Woodlands: Kent, Surrey and Sussex ring London, in places, heavily wooded with natural English hardwoods such as oak, ash and occasionally elm. These provide natural habitat for wildlife and wild flowers/greens. Wild garlic is the first of the ground cover to appear. This will often be then followed by bluebells before bracken and blackberry bushes set in. We will be looking for wild foraged bitter greens and shoots. From the water meadows of Wiltshire we are also looking for watercress and nettles, which are prolific.

Pastures: Pasture and arable lands make up the largest % of farmed land in the UK. Part of sustainable farming practices is the set-aside of land and nature corridors. These parcels of land are left to nature, to encourage bio diversity.

Moors: The Yorkshire Moors – bleak, isolated and too difficult to farm – have become a great place for deer and game. Moors need to be managed as they become overgrown with rapidly growing heather and gorse. In places like Dartmoor, it is the wild ponies that crop the new growth and tips of plants and shrubs, and increasingly commonly it is deer that does this work for us. We will be looking to muntjac deer for venison on our menu.

Coastal waters: The coast line of the British Isles offers a wide range of habitat from sandy beaches, to chalk cliffs, to rocky out-crops and coves. Fishing is a really tricky subject – the oceans are complex and relatively poorly understood. Fish appear and disappear without us really know how or why. Fishing is also difficult to police. The simplest way through this for us, is to offer fish that is sustainably caught. Fish from small day trawlers that are based on the south coast are an easy call, and we also choose fish that are not easily caught in industrial quantities. Shellfish like cockles, mussels and clams are also in our sights at this time of year.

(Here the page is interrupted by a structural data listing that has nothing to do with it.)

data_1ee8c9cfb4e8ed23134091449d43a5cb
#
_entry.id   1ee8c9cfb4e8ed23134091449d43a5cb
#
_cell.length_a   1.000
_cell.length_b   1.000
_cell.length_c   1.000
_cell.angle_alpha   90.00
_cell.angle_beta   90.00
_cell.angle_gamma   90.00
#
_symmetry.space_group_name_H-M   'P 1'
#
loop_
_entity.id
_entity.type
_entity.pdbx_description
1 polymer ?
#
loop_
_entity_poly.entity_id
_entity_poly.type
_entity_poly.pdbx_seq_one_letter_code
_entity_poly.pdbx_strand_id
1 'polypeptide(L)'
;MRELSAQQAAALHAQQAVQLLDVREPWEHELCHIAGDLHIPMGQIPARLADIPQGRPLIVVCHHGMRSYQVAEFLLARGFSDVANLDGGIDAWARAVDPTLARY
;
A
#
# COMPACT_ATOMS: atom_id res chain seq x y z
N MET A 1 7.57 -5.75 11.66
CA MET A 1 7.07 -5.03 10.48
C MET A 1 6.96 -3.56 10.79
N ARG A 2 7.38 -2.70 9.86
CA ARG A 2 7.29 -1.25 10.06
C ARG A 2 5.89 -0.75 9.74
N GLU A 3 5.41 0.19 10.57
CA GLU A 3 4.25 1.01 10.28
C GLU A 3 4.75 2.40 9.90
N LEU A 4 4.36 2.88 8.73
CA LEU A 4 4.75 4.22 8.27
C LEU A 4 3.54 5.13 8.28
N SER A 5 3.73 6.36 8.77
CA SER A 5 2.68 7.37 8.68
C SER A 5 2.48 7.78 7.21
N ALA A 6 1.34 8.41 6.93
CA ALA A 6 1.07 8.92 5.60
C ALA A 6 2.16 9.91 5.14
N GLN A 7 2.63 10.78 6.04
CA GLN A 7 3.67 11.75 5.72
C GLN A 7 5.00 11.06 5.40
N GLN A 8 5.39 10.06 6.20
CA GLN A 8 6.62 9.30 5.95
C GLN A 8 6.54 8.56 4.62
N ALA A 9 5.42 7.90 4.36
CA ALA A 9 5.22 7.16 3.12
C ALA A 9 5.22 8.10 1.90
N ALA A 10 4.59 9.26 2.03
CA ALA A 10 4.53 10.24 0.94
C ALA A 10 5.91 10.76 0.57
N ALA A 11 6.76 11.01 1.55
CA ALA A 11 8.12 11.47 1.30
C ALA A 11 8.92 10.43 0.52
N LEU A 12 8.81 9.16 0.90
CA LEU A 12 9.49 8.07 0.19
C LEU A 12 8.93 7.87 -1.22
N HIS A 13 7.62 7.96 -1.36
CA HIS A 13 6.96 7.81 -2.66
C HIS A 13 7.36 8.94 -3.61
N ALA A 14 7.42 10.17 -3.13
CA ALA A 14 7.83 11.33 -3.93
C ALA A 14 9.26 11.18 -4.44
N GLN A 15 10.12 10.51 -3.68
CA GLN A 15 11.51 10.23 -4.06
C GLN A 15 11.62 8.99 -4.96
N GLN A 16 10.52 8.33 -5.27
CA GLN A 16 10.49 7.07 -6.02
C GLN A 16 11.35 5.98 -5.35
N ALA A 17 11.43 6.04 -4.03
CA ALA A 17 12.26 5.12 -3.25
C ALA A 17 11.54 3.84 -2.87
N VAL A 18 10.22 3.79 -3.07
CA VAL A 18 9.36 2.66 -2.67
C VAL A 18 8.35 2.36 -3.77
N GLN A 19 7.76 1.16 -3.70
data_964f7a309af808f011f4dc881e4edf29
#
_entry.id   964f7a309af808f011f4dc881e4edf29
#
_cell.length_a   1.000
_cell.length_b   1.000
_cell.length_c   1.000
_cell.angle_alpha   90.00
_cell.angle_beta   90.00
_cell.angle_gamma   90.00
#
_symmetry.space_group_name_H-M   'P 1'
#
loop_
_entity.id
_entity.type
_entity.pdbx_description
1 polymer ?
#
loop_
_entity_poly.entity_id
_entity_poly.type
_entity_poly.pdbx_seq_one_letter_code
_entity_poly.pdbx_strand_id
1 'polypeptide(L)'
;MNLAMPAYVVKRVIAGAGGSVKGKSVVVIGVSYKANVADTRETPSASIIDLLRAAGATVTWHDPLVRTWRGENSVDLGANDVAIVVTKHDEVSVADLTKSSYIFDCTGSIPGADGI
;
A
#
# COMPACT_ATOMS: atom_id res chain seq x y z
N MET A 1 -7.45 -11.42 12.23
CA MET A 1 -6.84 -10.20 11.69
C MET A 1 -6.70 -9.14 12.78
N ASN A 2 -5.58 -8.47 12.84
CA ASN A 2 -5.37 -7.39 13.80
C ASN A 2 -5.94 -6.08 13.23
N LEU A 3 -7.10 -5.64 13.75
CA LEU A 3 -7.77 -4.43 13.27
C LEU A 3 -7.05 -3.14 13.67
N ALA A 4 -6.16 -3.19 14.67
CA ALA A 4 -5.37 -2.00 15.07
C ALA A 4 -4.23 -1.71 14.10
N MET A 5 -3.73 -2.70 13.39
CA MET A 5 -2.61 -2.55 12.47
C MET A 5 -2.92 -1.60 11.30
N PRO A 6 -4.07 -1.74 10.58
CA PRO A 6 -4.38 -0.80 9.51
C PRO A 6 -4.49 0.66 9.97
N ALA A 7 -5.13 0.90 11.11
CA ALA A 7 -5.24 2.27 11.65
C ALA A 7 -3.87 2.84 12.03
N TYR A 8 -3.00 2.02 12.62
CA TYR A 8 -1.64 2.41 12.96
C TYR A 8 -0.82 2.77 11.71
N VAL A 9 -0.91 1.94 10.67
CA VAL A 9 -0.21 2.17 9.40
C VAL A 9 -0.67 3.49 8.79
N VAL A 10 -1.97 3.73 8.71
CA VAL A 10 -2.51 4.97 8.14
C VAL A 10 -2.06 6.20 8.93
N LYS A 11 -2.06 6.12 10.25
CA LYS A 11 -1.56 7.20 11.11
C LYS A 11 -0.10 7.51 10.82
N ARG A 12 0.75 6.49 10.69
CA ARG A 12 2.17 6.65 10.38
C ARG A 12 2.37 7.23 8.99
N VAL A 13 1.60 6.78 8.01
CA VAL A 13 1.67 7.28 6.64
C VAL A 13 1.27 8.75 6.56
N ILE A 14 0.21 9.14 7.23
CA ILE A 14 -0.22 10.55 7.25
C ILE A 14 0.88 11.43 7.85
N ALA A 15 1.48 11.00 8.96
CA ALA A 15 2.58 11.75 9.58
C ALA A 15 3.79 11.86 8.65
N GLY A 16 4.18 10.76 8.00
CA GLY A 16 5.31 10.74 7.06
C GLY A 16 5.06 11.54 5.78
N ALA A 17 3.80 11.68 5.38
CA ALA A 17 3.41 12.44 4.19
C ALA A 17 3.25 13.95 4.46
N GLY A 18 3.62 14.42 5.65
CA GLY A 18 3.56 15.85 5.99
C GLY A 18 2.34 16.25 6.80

High pastures: Hill pastures are defined by their remoteness – a mix of rock, scrub and low quality grass pasture. Hill farming has has long been a tradition of British farming. Historically it has been sheep that have best suited the harsh conditions. They need little care, just being moved from pasture to pasture and often left out over winter only being brought inside in the harshest months. With falls in the price for lamb, sheep farming has been passed over, on a small scale by goat farming. Goat milk and the opportunity to make cheese, has brought about a rise in the production of artisan goats cheeses. It is to this new seasons goats cheese that we will be turning. The milk from the goats, newly turned out to fresh green pasture, makes fantastic bright, fresh and citric flavoured cheese. So over the next couple of weeks, we will be contacting producers and getting out our recipe books to create the May and June menus. Watch this space for more details.



Monday 18th May

7pm to 9pm

£10 per head

place:  Brick Brewery, Arch 209, Blenheim Grove, Peckham se15 4QL

A joint evening hosted by the Brick Brewery and the Peckham Refreshment Rooms.

The evening starts off with a guided tour of Brick Brewery followed by a tapping session, tasting 4 Peckham made beers with 4 British Territorial salamis supplied by Cannon and Cannon of Bermondsey (

Tapping session

Cornish apple and cider salami

Sussex Lamb Ham

Kent cob nut salami

Great Glen, Scottish venison and green pepper corn salami

Brick Brewery tap room will be open after 9pm if you want to carry on the evening

To book, email: